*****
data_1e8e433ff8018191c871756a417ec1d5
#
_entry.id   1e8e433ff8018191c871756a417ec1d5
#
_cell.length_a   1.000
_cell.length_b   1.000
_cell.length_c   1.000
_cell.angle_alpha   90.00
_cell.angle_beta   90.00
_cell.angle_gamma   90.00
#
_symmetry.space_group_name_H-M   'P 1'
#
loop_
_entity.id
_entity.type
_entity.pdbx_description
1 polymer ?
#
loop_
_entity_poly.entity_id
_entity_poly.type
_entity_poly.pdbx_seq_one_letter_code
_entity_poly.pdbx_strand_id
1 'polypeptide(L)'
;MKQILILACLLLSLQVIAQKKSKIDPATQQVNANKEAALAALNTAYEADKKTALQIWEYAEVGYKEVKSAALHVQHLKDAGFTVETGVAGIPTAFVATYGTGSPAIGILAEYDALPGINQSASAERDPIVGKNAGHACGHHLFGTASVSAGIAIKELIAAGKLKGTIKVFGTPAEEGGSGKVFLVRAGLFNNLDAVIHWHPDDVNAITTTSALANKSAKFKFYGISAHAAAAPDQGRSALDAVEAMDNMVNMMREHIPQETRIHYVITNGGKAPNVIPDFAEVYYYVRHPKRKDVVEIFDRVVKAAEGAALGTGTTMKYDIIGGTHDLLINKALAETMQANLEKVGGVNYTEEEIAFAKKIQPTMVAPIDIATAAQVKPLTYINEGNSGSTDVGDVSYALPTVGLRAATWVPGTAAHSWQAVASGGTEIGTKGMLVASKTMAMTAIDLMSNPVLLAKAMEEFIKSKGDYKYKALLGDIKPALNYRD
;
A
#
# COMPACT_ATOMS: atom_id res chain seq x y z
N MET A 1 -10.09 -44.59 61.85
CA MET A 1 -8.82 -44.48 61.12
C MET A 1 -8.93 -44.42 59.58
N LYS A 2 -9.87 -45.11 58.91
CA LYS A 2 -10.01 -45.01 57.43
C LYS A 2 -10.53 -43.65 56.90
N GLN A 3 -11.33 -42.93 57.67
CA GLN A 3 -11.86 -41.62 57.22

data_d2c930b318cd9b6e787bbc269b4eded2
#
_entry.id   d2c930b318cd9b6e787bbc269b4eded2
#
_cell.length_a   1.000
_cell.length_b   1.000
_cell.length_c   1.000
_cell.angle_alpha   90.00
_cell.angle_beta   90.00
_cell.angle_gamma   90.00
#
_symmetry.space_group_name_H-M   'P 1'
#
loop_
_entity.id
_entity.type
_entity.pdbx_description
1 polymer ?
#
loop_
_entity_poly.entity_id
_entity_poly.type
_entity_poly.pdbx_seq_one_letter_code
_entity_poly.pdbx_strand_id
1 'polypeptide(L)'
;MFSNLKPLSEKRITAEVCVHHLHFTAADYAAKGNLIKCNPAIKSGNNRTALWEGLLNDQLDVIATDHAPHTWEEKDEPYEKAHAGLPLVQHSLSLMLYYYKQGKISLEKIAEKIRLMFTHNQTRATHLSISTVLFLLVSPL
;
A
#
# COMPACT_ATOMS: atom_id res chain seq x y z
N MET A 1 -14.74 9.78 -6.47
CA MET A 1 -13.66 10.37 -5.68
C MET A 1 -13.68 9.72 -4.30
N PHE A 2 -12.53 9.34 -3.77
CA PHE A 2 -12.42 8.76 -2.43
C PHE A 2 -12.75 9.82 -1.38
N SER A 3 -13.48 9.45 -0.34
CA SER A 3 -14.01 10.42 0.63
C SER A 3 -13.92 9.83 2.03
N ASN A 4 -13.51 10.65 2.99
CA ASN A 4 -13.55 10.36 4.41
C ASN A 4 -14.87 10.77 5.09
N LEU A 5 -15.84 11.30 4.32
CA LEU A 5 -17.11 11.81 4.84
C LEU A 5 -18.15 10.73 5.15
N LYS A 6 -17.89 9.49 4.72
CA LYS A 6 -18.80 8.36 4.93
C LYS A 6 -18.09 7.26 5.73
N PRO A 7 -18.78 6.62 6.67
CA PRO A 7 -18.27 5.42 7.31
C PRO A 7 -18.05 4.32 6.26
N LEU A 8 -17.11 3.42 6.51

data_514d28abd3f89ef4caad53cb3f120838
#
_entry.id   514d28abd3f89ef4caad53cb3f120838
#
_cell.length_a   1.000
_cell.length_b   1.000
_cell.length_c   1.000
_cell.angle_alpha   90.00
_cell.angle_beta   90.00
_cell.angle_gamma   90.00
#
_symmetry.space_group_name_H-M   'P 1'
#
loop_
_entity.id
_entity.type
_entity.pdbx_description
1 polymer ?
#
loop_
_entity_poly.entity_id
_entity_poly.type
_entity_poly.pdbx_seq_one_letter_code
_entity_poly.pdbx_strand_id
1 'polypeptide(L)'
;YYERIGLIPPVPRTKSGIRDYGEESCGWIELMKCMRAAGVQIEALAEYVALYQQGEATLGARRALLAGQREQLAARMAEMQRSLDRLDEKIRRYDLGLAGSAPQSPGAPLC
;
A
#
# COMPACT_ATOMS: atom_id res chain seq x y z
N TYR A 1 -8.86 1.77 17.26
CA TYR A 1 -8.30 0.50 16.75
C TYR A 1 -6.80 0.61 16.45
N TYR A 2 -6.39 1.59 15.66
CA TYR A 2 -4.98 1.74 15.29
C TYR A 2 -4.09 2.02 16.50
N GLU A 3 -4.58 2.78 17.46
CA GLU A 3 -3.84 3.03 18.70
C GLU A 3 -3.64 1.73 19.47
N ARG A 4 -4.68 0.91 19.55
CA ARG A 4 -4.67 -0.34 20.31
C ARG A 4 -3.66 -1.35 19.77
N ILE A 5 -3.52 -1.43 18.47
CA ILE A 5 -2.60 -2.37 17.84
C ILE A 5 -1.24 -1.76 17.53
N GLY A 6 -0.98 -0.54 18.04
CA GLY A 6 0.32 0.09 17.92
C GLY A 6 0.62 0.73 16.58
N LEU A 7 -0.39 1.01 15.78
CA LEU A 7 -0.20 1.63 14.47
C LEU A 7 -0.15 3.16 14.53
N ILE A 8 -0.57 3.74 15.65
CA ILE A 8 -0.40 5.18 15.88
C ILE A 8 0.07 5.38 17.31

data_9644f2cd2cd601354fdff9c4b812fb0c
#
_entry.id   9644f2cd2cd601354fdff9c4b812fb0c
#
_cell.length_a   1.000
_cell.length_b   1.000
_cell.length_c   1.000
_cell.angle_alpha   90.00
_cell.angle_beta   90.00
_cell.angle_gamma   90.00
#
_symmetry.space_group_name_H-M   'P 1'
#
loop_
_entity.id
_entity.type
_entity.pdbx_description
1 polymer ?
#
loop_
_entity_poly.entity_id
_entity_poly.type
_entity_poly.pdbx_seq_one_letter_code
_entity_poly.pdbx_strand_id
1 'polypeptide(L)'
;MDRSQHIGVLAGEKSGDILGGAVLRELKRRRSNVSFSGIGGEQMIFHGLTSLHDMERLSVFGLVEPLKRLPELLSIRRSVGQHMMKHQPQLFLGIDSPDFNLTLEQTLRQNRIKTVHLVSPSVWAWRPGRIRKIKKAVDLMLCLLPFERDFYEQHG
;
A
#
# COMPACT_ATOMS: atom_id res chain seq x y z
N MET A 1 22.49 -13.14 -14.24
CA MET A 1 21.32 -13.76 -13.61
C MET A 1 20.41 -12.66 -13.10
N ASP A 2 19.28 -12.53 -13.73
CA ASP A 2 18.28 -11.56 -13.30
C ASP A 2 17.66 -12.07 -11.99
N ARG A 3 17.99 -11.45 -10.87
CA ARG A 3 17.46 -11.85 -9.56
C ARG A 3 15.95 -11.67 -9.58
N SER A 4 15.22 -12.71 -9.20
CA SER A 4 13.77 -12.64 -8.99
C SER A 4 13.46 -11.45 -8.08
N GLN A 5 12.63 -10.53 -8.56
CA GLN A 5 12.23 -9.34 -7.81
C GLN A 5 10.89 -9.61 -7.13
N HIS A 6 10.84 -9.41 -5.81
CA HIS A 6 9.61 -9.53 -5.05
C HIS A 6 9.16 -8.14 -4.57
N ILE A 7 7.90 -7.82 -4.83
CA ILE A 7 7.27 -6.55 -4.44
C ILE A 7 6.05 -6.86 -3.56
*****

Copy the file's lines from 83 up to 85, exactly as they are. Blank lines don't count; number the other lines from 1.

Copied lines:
C LEU A 5 -18.15 10.73 5.15
N LYS A 6 -17.89 9.49 4.72
CA LYS A 6 -18.80 8.36 4.93